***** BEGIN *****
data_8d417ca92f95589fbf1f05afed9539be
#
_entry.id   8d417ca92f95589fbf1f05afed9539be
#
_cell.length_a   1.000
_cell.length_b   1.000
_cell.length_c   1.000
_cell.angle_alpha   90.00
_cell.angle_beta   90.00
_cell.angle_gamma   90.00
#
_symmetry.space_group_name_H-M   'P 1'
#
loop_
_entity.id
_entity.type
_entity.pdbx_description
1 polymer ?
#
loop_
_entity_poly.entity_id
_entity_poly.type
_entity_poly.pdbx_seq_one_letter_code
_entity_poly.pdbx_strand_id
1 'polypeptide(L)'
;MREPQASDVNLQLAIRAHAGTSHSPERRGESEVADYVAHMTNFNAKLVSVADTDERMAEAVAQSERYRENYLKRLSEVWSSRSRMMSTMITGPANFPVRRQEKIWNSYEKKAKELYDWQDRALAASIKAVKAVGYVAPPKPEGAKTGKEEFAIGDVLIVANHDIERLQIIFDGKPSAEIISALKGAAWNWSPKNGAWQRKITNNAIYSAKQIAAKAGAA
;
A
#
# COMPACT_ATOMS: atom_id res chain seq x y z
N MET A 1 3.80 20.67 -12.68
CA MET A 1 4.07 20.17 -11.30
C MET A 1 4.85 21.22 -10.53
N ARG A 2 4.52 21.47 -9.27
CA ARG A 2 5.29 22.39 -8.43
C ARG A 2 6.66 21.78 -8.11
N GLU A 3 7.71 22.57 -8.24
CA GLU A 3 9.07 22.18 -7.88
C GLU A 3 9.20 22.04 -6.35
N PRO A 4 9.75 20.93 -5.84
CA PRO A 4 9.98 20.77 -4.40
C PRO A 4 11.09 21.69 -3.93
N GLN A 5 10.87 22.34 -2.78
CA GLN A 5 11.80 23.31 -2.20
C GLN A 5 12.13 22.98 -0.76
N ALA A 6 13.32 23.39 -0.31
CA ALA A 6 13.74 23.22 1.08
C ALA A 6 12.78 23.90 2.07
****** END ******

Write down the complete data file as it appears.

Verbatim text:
data_8d417ca92f95589fbf1f05afed9539be
#
_entry.id   8d417ca92f95589fbf1f05afed9539be
#
_cell.length_a   1.000
_cell.length_b   1.000
_cell.length_c   1.000
_cell.angle_alpha   90.00
_cell.angle_beta   90.00
_cell.angle_gamma   90.00
#
_symmetry.space_group_name_H-M   'P 1'
#
loop_
_entity.id
_entity.type
_entity.pdbx_description
1 polymer ?
#
loop_
_entity_poly.entity_id
_entity_poly.type
_entity_poly.pdbx_seq_one_letter_code
_entity_poly.pdbx_strand_id
1 'polypeptide(L)'
;MREPQASDVNLQLAIRAHAGTSHSPERRGESEVADYVAHMTNFNAKLVSVADTDERMAEAVAQSERYRENYLKRLSEVWSSRSRMMSTMITGPANFPVRRQEKIWNSYEKKAKELYDWQDRALAASIKAVKAVGYVAPPKPEGAKTGKEEFAIGDVLIVANHDIERLQIIFDGKPSAEIISALKGAAWNWSPKNGAWQRKITNNAIYSAKQIAAKAGAA
;
A
#
# COMPACT_ATOMS: atom_id res chain seq x y z
N MET A 1 3.80 20.67 -12.68
CA MET A 1 4.07 20.17 -11.30
C MET A 1 4.85 21.22 -10.53
N ARG A 2 4.52 21.47 -9.27
CA ARG A 2 5.29 22.39 -8.43
C ARG A 2 6.66 21.78 -8.11
N GLU A 3 7.71 22.57 -8.24
CA GLU A 3 9.07 22.18 -7.88
C GLU A 3 9.20 22.04 -6.35
N PRO A 4 9.75 20.93 -5.84
CA PRO A 4 9.98 20.77 -4.40
C PRO A 4 11.09 21.69 -3.93
N GLN A 5 10.87 22.34 -2.78
CA GLN A 5 11.80 23.31 -2.20
C GLN A 5 12.13 22.98 -0.76
N ALA A 6 13.32 23.39 -0.31
CA ALA A 6 13.74 23.22 1.08
C ALA A 6 12.78 23.90 2.07